Yesterday, I was feeling sick, and when I am sick, I want my mommy.
When I told my six year old this, he was very sympathetic.
“Mommy,” he said, “if you had three wishes, you would want your mommy to be alive, and your daddy to be alive, and also Claudie.” Claudie is our recently deceased dachshund.
I didn’t have to think about it.
“No,” I said. “I’d want you to have a happy life, and yours sister to have a happy life, and maybe for the third one I’d try for world peace or something.”
The six year old was unimpressed with my obvious propensity for wish-wasting, but it got me thinking.
First, it got me thinking about how I think even imaginary wish genies have fairly strict rules. I imagined one genie that allowed only wishes for individuals – so it would grant my first two, but world peace would be a no-no. Then I created a slightly more powerful second genie, who would allow wishes for the world, but not sneakily two wished wishes. So you wouldn’t be allowed to wish for “peace and happiness for everybody” – that would be two.
Both of my imaginary genies were quite punitive. You have to be careful. For example, I considered wishing for happiness for my two children, and riches for me (on the basis that I could share them with my children, ensuring that both children are happy AND rich). I realised that having not wished for my own happiness I might be made very unhappy – so unhappy that I don’t share the wealth with my husband and children – rendering the whole wish pointless.
As you can imagine, I then spent a bit of time worrying about what it says about me that even in an optimistic, whimsical fantasy I had to make these very strict rules. I decided it was a writer “world building” thing rather than a deep seated neurosis. (I was probably wrong. I don’t write fantasy. I’ve never world-built.)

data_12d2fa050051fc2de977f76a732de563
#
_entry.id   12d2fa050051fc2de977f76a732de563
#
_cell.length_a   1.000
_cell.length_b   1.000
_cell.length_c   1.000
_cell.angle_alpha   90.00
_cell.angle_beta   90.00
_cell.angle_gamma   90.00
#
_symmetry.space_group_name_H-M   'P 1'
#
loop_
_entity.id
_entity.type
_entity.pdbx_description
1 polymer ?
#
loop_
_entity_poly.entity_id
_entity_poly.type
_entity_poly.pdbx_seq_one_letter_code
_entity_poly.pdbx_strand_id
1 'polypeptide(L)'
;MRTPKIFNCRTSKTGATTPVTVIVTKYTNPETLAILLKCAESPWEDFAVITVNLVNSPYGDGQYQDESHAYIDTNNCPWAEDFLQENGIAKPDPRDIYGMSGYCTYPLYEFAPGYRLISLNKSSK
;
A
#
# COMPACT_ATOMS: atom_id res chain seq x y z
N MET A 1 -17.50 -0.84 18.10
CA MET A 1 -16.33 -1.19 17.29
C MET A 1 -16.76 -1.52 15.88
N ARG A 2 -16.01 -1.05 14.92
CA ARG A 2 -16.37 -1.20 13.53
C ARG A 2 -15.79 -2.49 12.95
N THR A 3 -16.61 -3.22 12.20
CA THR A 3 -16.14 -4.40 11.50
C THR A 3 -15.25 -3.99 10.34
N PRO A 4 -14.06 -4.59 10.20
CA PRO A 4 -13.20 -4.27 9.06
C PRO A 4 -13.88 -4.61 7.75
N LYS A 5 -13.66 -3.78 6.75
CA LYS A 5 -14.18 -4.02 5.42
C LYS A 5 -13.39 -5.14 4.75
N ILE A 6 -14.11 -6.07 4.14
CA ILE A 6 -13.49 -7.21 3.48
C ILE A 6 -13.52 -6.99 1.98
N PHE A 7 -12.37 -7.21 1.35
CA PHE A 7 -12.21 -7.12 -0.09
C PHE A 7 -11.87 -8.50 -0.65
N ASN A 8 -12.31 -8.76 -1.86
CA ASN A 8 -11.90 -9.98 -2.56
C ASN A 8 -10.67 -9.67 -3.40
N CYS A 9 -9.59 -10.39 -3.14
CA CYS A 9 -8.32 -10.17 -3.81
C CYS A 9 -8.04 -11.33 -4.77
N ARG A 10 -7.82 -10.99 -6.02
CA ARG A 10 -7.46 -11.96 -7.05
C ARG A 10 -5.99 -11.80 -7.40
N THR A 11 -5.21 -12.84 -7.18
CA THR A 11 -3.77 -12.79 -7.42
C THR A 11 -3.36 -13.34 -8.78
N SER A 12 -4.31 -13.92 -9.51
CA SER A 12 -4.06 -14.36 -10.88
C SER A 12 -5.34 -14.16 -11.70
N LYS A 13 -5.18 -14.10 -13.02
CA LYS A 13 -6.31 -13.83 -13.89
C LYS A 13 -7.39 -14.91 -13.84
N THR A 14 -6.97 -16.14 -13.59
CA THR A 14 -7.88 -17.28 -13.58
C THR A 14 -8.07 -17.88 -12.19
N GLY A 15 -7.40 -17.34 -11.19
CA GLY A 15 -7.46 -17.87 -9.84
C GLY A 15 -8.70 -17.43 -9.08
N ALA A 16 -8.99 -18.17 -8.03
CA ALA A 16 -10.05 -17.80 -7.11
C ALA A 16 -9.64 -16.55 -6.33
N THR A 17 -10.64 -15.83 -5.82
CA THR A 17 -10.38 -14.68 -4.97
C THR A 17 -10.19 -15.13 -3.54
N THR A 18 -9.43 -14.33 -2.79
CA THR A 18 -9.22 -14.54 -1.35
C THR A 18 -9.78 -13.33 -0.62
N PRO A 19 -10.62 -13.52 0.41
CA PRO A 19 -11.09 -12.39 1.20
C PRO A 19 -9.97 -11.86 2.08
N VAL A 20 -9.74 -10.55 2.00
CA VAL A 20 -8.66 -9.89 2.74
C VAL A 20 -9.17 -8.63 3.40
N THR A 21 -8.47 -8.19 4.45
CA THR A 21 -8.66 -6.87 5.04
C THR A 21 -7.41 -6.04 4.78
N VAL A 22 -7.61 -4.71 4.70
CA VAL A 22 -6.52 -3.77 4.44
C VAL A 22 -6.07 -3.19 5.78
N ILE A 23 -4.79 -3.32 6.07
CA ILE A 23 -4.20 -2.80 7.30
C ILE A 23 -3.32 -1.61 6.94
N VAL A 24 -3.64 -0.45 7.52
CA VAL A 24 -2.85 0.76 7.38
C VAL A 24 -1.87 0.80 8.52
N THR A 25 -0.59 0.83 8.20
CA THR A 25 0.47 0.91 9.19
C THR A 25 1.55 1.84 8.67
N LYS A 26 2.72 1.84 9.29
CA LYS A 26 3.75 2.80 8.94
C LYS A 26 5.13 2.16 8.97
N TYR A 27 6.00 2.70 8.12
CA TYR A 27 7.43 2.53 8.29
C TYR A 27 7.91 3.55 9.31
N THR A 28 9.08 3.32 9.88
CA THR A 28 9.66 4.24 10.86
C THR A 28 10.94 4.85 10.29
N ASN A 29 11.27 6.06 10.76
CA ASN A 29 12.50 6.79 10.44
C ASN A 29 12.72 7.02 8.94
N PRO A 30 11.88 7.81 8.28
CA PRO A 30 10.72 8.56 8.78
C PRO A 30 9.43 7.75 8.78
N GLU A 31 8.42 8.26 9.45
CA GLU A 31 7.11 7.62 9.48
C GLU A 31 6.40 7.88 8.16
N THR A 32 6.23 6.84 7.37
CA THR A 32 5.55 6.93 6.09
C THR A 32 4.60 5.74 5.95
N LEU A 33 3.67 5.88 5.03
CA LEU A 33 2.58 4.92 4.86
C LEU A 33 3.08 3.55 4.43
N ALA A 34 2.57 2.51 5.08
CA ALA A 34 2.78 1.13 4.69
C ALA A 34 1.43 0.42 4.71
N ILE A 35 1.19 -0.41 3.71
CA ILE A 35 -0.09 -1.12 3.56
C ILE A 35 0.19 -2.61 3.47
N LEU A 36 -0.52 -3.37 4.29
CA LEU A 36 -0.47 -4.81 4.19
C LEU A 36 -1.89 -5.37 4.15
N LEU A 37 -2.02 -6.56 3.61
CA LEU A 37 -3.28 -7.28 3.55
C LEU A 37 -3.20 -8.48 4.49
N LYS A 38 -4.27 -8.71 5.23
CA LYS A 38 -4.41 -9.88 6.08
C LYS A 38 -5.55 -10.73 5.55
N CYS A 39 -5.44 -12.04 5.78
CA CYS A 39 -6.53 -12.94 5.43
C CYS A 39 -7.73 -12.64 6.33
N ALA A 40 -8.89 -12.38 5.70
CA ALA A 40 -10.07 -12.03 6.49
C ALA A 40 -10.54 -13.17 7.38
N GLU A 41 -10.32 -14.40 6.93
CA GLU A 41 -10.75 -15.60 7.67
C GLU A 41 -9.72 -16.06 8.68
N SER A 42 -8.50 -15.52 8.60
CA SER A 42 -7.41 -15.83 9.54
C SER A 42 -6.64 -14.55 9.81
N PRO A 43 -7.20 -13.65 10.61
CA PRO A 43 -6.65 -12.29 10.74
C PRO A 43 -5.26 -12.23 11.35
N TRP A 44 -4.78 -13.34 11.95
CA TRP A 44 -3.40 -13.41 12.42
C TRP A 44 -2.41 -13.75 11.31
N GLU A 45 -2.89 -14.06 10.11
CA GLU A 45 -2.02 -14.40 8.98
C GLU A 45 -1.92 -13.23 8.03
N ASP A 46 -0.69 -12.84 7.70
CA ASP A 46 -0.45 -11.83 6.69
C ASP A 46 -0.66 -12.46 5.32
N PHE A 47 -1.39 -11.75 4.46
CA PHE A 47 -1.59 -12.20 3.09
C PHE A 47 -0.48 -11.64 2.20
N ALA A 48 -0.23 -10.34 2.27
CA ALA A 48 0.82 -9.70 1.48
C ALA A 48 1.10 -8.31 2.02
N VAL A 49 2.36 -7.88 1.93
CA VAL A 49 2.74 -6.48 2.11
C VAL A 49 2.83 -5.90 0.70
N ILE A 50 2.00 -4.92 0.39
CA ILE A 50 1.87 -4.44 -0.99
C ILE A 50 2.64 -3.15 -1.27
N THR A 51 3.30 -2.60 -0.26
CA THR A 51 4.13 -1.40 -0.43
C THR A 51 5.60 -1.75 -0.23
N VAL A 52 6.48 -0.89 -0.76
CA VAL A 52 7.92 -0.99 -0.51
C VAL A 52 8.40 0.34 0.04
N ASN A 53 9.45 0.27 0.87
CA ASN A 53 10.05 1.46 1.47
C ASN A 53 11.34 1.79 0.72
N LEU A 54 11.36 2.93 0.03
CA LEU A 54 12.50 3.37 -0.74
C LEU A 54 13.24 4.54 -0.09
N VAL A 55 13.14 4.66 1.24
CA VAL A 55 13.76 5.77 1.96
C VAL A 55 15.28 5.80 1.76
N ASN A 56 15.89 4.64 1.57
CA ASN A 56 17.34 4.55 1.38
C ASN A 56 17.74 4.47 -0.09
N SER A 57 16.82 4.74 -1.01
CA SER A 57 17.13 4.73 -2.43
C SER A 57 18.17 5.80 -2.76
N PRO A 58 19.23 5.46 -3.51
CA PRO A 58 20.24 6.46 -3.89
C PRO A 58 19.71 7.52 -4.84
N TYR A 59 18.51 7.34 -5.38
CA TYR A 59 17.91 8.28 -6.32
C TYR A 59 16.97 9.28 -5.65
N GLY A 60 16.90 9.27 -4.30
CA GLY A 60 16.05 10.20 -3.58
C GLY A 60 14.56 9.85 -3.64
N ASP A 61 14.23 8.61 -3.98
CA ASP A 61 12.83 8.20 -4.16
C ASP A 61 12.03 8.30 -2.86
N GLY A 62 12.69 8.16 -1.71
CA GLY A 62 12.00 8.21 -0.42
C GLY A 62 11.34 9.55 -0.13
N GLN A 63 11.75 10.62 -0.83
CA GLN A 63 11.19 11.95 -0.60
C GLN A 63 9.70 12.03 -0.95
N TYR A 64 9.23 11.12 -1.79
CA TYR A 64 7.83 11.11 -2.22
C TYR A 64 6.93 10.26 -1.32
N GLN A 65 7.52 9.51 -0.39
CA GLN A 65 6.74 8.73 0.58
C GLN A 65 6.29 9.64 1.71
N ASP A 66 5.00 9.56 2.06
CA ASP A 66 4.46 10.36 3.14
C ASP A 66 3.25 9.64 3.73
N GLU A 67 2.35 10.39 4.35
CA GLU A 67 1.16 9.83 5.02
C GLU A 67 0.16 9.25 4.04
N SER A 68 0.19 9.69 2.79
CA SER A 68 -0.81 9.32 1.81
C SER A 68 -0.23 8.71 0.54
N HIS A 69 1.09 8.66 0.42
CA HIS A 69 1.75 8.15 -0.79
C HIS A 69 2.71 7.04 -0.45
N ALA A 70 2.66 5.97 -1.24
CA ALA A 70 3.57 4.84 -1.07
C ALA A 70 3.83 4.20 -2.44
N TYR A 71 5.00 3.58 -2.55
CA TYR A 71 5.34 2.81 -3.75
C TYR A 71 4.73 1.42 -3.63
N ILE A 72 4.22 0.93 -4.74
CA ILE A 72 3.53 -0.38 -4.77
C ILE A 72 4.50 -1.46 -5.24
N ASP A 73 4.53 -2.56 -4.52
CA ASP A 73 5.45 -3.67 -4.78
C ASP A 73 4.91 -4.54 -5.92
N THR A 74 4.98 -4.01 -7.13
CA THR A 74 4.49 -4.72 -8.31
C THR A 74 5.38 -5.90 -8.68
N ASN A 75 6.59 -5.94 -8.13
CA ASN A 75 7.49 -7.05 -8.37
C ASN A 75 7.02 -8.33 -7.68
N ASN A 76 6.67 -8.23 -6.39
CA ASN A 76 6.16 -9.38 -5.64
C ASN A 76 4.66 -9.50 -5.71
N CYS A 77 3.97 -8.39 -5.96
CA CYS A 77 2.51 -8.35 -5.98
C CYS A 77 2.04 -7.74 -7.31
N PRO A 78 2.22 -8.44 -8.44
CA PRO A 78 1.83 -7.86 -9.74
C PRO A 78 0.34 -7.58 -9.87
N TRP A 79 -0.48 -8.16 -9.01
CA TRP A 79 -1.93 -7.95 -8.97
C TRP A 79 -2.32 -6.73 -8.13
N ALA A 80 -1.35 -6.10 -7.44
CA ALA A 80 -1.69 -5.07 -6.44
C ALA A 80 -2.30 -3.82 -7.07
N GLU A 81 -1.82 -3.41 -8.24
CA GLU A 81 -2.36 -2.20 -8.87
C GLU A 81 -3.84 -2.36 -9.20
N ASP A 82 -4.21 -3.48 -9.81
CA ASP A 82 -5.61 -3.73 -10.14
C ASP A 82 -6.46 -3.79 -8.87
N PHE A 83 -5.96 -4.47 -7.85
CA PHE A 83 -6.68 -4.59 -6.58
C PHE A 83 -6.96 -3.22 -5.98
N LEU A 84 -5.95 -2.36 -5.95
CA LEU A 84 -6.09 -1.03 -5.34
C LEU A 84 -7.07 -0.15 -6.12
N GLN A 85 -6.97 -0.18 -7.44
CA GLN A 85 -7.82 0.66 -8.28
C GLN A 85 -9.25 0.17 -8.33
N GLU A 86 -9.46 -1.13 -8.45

Finally, I set about wishing.
From the first genie – the one who would only service individuals – I wished for happiness for my children and my husband. I hoped all that happiness would rub off on me, and I’d get karma points for not being selfish.
From the second genie – the one who could look after the world – I asked for all people, always, to be tolerant of difference; for all people, always, to have lives that they would reflect on as happy, and I wished for all people, always, to have enough materially that they would not know desperate need.
See what I did there – I tried not to jinx it. Keep the wish humble enough that they don’t backfire. Important. But I did worry a bit whether I’d be allowed to sneak in that “always”. I have a feeling it might be against the rules. It might have kept me up, the worrying – until I remembered the whole thing was a fantasy anyway.
“Well,” said my son. “Those might be YOUR wishes. But for my wishes I’m making your mom and your dad and the dog alive.”
I didn’t have the heart to tell him that resurrection is against the entirely made up rules of my entirely made up genie.
“Thank you,” I said, and wished him happiness with all my heart.